Thank you to my Patrons for helping me choose today's fae! There were two fae in particular you guys liked. This is the one that won the coin toss...
All material © 2018, Heather Hudson
Cook was a big serious woman from the port city of Florn in the south. She believed in a lot of things - cold butter, discounts for cash and a number of domestic gods large and small - but until now she had not believed in fairies. She'd heard tell of the things, weird squeaky little bug-people that the gentry liked to collect in glass cages but she'd once worked for a man who'd bred fancy pigeons so that didn't seem unreasonable. Things existed, and if they were rare and silly looking, rich people would make a hobby of collecting them. She didn't have to believe in things if they just was.
This was different.
She had been sent up north by stage last year as part of the new Magistrate's household staff, and by and large had not seen anything odd at first. The local folk were decent, if rural, and the eggs were fresh. She'd found a farmer who cured his own hams to her standards and she'd paid a gracious visit to the local beekeeper, and generally established herself as a power in the local market community. All was as it should be. There were rats, of course, in the big drafty kitchen attached to the magistrate's quarters, but that was what cats were for. The day after she'd arrived, she'd instructed the stable boy to fetch her a good, murderous cat.
It had been a lovely cat, too, just a perfect ratter. It had been a slinking feral beast that carved a bloody trail of rodent murder through the kitchen and pantries, the cold room and the little room in the basement where beer was brewed. It was a lurking, unsociable presence glimpsed out of the corner of her eye, a flitting resident of ominous shadows, and the occasional half a mouse carcass it left behind was easy enough to toss out the back door. The number of disturbing brown pellets she'd had to sift out of the flour dropped considerably.
But cats, alas, must go Out, and this particular cat would on occasional go beyond the stable yard and and the magistrate's compound and roam about in the wild dark, having fights and, obviously, getting into things he oughtn't. And now look at him...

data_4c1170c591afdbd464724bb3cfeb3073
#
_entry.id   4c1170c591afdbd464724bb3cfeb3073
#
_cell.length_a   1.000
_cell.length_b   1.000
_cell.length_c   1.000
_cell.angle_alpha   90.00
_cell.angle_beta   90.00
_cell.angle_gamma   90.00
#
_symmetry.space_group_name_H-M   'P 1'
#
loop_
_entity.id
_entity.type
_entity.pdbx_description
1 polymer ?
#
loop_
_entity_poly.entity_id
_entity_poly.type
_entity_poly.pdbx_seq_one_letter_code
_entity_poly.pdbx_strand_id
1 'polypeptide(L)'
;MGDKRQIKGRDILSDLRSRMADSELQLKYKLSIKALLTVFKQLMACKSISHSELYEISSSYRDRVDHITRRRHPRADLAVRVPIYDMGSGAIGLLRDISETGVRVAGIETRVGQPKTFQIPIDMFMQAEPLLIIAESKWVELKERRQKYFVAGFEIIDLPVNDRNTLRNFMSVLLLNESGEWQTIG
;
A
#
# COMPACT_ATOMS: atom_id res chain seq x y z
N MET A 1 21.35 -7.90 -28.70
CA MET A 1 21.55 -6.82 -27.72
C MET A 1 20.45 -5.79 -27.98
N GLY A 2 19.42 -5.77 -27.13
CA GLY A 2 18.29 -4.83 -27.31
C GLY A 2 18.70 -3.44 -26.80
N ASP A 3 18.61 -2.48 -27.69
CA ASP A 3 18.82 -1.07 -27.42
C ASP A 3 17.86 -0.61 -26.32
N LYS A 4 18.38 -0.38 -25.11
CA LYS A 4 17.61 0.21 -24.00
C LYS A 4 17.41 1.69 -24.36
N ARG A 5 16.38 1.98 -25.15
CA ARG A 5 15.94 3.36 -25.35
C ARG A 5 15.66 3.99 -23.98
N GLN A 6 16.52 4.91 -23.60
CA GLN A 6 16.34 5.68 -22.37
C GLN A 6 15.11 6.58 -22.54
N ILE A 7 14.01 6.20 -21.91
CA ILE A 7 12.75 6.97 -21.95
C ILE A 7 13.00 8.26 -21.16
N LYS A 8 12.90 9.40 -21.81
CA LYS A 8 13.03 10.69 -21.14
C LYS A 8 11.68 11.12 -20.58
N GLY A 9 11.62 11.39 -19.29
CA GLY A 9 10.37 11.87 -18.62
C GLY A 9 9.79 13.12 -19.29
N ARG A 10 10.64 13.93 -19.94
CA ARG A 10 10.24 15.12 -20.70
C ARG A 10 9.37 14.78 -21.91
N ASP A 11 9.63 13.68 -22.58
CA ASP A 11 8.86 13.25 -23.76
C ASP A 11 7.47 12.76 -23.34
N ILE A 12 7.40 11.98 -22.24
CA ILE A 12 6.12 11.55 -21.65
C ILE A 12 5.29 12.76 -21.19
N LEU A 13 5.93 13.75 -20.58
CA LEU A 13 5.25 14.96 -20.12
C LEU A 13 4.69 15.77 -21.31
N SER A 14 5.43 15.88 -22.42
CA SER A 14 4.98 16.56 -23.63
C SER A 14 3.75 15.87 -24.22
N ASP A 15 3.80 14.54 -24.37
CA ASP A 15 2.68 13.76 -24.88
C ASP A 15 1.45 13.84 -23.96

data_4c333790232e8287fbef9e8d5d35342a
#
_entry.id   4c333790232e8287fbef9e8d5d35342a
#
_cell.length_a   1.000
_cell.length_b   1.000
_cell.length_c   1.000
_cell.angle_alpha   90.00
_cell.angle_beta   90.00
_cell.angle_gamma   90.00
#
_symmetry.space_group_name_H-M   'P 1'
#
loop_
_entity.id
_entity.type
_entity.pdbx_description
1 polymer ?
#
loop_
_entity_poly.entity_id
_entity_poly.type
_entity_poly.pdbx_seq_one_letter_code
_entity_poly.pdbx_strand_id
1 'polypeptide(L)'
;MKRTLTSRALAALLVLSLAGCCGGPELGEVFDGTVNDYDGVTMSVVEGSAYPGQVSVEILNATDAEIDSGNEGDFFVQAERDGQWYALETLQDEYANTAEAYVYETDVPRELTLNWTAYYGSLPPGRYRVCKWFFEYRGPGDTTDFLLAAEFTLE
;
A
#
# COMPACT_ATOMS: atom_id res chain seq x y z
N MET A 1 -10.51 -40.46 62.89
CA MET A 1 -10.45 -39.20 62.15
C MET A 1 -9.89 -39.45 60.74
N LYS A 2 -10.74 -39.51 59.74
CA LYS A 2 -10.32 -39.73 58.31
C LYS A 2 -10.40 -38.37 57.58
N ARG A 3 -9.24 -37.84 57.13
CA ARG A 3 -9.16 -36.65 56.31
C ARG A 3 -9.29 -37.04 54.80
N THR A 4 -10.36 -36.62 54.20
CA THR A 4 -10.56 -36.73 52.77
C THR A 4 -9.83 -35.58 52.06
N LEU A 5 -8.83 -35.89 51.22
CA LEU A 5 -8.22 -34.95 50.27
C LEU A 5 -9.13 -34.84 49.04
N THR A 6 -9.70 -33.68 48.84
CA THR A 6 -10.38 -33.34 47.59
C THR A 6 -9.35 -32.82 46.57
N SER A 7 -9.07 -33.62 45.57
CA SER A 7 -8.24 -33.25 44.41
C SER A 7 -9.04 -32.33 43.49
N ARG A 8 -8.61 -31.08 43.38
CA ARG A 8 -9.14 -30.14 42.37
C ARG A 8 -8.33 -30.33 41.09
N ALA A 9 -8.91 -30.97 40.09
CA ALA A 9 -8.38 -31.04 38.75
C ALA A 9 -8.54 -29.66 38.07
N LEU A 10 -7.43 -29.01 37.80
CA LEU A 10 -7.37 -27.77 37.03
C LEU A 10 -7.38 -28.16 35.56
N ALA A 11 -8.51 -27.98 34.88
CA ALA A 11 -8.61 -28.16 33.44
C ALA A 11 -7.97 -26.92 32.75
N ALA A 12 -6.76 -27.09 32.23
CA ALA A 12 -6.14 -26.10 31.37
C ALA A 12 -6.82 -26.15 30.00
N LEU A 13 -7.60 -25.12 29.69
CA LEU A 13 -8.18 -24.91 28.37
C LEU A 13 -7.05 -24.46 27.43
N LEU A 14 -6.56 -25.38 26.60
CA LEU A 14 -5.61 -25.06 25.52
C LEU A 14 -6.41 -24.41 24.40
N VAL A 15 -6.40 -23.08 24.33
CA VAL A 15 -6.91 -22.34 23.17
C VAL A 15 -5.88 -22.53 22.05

"What do you have to say for yourself?" Cook said aloud.
"Sorry?" The thing that had once been a cat wrung its little hands together, regarded her with moist, hopeful eyes.
She should have known something was wrong when her perfect ratter started rubbing up against her ankles in the kitchen. She'd wondered if it'd eaten something unwholesome, hoped it would throw it up and get it out of its system. A few weeks later she entered the kitchen to find it walking awkwardly on two legs, bracing itself against the wall with unusually long-toed paws. It had spoken its first words before the changes rolled over it, turning paws to scaled talons and unrolling wings from swellings she'd feared were abscesses on its shoulders. Apparently what it had coughed out of its system was being a cat.
Cook had tried to be discrete. She had casually mentioned to her local contacts that she'd heard that a friend's cat was acting oddly, not like a cat at all. The farmer who cured his own hams said it was best to just knock the thing on the head and toss it onto the fire immediately, unless it was turning into something useful in which case it should be alright until it started to "go to spore." The bee keeper said this sort of thing happened in waves, every few years, and as long as the creature wasnt giving off gold dust, it wasn't catching.
"Catching!" Cook had repeated in alarm. She hadn't realized that fairies were something you caught, like the flux.
"Not 'til it's old and senile," said the bee keeper. "They get a real big belly on them, like a puffball, before they go. Until then your friend should probably be fine."
"How long will that be?" Cook couldn't keep a dirty, infectious animal in her kitchen. The thought horrified her.
The beekeeper shrugged. "Who can say? Every one is different. Just keep an eye on the thing - when it starts to go simple and puff up, that's when you've got problems."
Cook had gone home that day intended to follow the pig farmer's advice, but by this time the cat was lurching around on two legs like a scrawny, furry, winged toddler and referring to her "Miz Cook" in a lisping voice that got clearer every day. In the end she just gave it a good scrubbing under the pump and told it that hands must be washed before touching anything in her kitchen. She hoped that would do. So far it had. The problem had come into her kitchen from a different angle, and was leaving little brown pellets in her flour.
"Cat," said Cook, "it seems to me that there are more rats around here than there used to be."
The cat-thing opened its mouth, shut it again, nodded vigorously.
"Cat, you have one job in this kitchen. You kill rats. You've always been a grand ratter. Why do I have rats now?"
"I do lots of things, Miz Cook!" said the cat-thing. "I can stir soup, I can peel taters, I can shell peas..." It waved its little hands in the air. "I will help you with all the things!"
"The rats, Cat. Kill the rats."
"Miz Cook," the cat-thing began. It seemed to lose the thread of its thoughts, started over. "Miz Cook... Killing... Killing is ick."
"Cat, what's got into you?" But she knew. It was golden and sparkly.
"Blood is ick, Miz Cook. But I can do many other things, Miz Cook! Just, please, not ick...?"
"Fancy that," said Cook. "Cat, I need rats killed. You were brought into this kitchen to kill rats. If I need rats killed and you're not going to kill them for me, we have a problem. Now, what would you do in my shoes?"
The cat-thing's face brightened. It patted her reassuringly on the knee. "I fix! No worries, I will help! You wait here!" It bounded for the door.
"Cat, what are you up to?"
"No worry Miz Cook! I get you another cat!"
All material © 2018, Heather Hudson